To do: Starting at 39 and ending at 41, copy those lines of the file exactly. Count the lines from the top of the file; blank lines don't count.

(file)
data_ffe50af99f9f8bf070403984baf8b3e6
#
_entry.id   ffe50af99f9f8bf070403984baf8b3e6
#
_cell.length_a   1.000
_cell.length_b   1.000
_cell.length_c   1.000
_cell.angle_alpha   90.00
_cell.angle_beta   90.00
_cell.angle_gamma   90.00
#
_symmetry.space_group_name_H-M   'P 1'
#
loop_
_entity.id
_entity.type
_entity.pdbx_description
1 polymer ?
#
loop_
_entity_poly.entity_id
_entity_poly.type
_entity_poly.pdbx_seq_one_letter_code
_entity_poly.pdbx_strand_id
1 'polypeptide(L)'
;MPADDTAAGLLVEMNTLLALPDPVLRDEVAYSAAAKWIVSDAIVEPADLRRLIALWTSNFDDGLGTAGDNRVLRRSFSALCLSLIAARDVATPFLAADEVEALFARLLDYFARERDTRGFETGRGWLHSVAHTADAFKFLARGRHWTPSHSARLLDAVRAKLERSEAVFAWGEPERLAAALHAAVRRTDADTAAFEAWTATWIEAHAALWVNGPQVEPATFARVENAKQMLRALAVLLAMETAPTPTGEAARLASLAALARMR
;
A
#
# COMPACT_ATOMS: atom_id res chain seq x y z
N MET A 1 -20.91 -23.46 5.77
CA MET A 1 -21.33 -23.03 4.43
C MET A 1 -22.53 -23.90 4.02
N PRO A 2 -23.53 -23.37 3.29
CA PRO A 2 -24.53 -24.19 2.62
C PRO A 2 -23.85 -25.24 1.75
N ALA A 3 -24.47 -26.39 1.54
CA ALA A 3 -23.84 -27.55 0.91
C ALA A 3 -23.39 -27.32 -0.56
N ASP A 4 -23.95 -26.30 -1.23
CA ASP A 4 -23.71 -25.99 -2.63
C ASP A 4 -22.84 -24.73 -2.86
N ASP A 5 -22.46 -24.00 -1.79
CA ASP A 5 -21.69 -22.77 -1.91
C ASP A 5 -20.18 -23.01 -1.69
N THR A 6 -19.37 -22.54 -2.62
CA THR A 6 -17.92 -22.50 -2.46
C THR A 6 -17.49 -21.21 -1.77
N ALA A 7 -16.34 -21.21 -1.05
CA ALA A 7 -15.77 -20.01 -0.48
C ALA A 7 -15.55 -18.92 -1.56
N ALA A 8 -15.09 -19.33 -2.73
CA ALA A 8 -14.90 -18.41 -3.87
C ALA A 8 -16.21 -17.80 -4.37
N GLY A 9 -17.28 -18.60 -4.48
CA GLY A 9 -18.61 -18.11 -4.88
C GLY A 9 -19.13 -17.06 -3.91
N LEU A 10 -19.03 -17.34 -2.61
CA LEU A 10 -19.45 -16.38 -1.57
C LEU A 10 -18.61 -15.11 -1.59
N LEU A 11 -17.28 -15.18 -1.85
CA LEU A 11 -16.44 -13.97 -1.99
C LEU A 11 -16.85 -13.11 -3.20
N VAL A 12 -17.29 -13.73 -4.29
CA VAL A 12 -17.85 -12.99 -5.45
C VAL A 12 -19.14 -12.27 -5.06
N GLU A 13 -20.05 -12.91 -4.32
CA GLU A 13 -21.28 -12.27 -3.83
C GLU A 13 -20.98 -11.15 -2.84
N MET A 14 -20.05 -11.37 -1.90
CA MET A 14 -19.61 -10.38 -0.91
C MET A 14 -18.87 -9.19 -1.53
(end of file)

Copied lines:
C ALA A 3 -23.39 -27.32 -0.56
N ASP A 4 -23.95 -26.30 -1.23
CA ASP A 4 -23.71 -25.99 -2.63